Facebook: We Can Rebuild the Broken Payments System
Facebook has faced unfair resistance from regulators, said David Marcus, head of the financial services branch, but the tech giant is committed to revolutionizing payments systems.
- Facebook payments and stablecoin projects have been unfairly scrutinized, the head of Facebook Financial writes
- The tech giant says it will be at the forefront of revolutionizing the payments system
Facebook wants a ‘fair shot’ at rebuilding today’s broken payments system, according to David Marcus, head of the financial services branch of the technology company.
Facebook Payments, launched in 2009, has enabled more than $100 billion in payments volume, Marcus wrote in a memo Wednesday about Facebook’s role in improving financial systems. The platform and Facebook’s other financial services projects, Marcus said, have faced unfair resistance from traditional financial players and regulators, but the company is ready to be taken seriously.
“I’ve repeatedly heard variations of the argument that the payments and financial services industry shouldn’t let Facebook be part of these innovations,” Marcus wrote. “I’ve heard multiple conversations about how this proposal would be so great if only Facebook wasn’t involved.”
The pushback Marcus refers to was largely centered around Novi, Facebook’s planned digital wallet that would allow for quick, and oftentimes free, money transfers. The tech giant intended to pair Novi with Facebook-initiated stablecoin project Libra, but ran into regulatory constraints.
In 2019, former President Donald Trump said that Libra would lack “standing and dependability” and that stablecoins will never be recognized as ‘real’ currencies. European Central Bank board member Benoit Coeure also raised concerns in 2019 about Libra posing a threat to the US dollar supremacy.
The opposition has positioned the tech giant, with roughly 2.89 billion users as of the second quarter of 2021, as a dark horse, Marcus said.
Facebook rebranded the Libra project as Diem following the opposition. Diem is now overseen by the Diem Association, a nonprofit group looking to address government and regulatory concerns.
“I understand and accept the need for extra scrutiny due to our scale,” Marcus wrote.
The regulatory approach
In May 2021, Facebook announced a partnership with Silvergate Capital where the bank holding company will be the exclusive issuer of Diem USD stablecoin. The move is largely seen as a way to appeal to regulators, some say.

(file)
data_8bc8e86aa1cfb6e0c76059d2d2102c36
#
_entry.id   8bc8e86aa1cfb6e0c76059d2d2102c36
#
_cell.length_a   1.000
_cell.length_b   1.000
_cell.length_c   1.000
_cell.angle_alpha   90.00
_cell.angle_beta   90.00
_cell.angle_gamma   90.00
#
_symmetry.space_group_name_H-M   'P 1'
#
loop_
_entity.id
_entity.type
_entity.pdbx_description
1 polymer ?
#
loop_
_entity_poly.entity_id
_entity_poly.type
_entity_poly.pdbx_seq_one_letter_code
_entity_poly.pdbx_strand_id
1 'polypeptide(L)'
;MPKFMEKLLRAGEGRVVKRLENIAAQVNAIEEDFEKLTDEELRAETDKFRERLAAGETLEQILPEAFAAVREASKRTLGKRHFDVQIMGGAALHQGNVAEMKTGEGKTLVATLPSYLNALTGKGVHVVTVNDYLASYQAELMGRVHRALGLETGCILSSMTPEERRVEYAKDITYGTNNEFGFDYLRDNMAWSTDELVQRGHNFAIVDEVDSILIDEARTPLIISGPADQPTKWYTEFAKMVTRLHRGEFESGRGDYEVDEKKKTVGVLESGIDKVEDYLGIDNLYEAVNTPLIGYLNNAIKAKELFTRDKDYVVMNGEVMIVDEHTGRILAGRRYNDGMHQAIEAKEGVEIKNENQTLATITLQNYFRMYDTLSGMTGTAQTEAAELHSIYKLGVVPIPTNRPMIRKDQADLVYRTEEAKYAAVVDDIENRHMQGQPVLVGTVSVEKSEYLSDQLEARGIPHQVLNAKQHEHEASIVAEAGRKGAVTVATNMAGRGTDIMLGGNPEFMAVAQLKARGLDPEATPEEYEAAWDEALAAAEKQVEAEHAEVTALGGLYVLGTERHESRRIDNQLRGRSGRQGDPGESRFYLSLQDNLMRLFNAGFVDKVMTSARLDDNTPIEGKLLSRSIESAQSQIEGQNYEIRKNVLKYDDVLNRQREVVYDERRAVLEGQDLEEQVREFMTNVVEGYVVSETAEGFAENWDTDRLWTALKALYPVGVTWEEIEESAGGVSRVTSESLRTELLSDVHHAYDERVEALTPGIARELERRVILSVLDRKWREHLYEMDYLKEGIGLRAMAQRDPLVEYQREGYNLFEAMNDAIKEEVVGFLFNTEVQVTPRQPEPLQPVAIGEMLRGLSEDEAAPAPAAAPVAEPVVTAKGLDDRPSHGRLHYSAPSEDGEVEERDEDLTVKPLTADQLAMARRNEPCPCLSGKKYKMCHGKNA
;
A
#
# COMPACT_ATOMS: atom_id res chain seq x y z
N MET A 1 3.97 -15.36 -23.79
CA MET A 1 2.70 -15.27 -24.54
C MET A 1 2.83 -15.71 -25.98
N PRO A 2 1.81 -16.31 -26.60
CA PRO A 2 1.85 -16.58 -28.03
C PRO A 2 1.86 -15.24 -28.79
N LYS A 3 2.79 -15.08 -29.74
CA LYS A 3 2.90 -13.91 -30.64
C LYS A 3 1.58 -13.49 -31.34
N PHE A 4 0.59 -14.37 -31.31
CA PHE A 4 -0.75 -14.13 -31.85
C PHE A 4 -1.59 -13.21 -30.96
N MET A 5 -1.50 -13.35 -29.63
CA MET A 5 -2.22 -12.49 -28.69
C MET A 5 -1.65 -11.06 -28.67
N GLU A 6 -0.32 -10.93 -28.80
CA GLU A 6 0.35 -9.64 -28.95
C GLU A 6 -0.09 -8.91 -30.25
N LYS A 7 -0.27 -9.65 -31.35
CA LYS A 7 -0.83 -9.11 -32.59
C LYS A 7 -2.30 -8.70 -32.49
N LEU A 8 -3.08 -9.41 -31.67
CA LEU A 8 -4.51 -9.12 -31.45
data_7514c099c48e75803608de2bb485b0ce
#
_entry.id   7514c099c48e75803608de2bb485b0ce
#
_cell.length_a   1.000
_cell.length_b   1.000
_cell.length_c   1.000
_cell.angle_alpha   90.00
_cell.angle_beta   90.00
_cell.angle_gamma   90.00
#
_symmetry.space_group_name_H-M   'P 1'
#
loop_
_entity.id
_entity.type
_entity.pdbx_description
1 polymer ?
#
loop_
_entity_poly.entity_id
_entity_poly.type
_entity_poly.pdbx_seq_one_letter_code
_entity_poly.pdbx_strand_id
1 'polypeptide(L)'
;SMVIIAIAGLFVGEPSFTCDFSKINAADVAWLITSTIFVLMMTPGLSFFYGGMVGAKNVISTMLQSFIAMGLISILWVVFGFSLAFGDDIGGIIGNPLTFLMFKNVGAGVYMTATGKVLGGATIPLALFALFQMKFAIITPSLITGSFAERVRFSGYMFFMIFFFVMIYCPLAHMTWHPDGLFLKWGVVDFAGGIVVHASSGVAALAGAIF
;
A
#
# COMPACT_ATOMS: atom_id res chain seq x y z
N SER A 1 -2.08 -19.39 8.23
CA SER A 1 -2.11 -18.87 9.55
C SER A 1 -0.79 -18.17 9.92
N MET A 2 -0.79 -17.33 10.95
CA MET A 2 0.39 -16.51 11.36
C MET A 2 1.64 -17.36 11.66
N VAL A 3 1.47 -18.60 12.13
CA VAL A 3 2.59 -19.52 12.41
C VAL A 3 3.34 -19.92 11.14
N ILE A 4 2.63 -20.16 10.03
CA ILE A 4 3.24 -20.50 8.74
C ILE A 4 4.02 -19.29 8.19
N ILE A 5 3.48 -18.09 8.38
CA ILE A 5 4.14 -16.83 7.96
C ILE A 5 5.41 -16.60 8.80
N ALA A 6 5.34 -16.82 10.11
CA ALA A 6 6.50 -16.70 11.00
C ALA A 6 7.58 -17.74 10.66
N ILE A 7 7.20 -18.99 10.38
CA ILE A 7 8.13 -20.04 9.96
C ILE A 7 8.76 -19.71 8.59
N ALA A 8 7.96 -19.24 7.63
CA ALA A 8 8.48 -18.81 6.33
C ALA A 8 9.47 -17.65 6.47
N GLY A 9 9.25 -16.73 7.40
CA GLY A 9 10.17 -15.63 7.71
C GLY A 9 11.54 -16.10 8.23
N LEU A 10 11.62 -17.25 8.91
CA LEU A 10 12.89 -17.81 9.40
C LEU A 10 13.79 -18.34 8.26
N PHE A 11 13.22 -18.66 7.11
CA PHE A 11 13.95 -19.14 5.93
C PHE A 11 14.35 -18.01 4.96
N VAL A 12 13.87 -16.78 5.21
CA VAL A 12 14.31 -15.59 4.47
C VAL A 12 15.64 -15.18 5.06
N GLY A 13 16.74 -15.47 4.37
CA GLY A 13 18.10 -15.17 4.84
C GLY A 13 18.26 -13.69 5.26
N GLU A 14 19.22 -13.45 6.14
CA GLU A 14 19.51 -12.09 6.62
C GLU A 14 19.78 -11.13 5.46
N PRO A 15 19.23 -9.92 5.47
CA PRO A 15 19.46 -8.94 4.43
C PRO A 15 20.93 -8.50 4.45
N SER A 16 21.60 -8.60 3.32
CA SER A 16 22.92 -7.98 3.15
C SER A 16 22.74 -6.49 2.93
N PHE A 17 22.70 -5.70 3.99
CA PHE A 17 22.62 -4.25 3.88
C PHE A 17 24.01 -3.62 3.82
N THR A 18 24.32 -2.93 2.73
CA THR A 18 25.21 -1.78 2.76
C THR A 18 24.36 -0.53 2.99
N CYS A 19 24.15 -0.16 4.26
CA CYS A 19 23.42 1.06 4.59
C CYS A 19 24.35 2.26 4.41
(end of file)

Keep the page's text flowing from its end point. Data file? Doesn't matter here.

“Libra had a fair amount of pushback, and subsequent to that, Facebook decided to say, ‘okay, we’re going to go to the regulatory approach, we’re going to we’re going to do everything by the book, we’re going to go get whatever state money transfer licenses we need with Novi,’” said Michael Del Grosso, research analyst at Compass Point Research and Trading. “And with Diem, as opposed to going to a less regulated stablecoin issuer, we’re going to go through a member of the Federal Reserve of California, a state-chartered bank, which is Silvergate.”
Facebook is a “challenger” in the financial payments industry, Marcus said. The Novi wallet will allow users to send and receive US dollars, Euros and other fiat currencies free of charge.
“So why not just do that and call it a day?” he wrote. “Well, we might.”
But Facebook isn’t quite ready to give up on the incorporation of stablecoins, Marcus said. A closed payments system using only fiat currencies is “not going to cut it,” he wrote.
A secure, well-designed stablecoin truly backed one-to-one by fiat currency, a feature many projects today lack, would offer consumers stronger protection and options in payments, Marcus said.
Facebook is committed to reaching this goal while adhering to regulations. The Novi wallet has licenses or approvals in most US states, Marcus said. Additionally, he said, the Diem stablecoin project “has addressed every legitimate concern.”
“Change is long overdue. It’ll happen one way or another. Novi is ready to come to market,” Marcus wrote. “It’s regulated, and we’re confident in our operational ability to exceed the high standards of compliance that will be demanded of us.”
Marcus’ statement, Del Grosso said, reflects the work Facebook has done and wants to show regulators.
“Facebook is trying to appease the regulators by playing their game,” Del Grosso said. “And I think that that’s what David is saying in this post today. He’s saying that they have gone out, done their homework, and they deserve their place in the marketplace today.”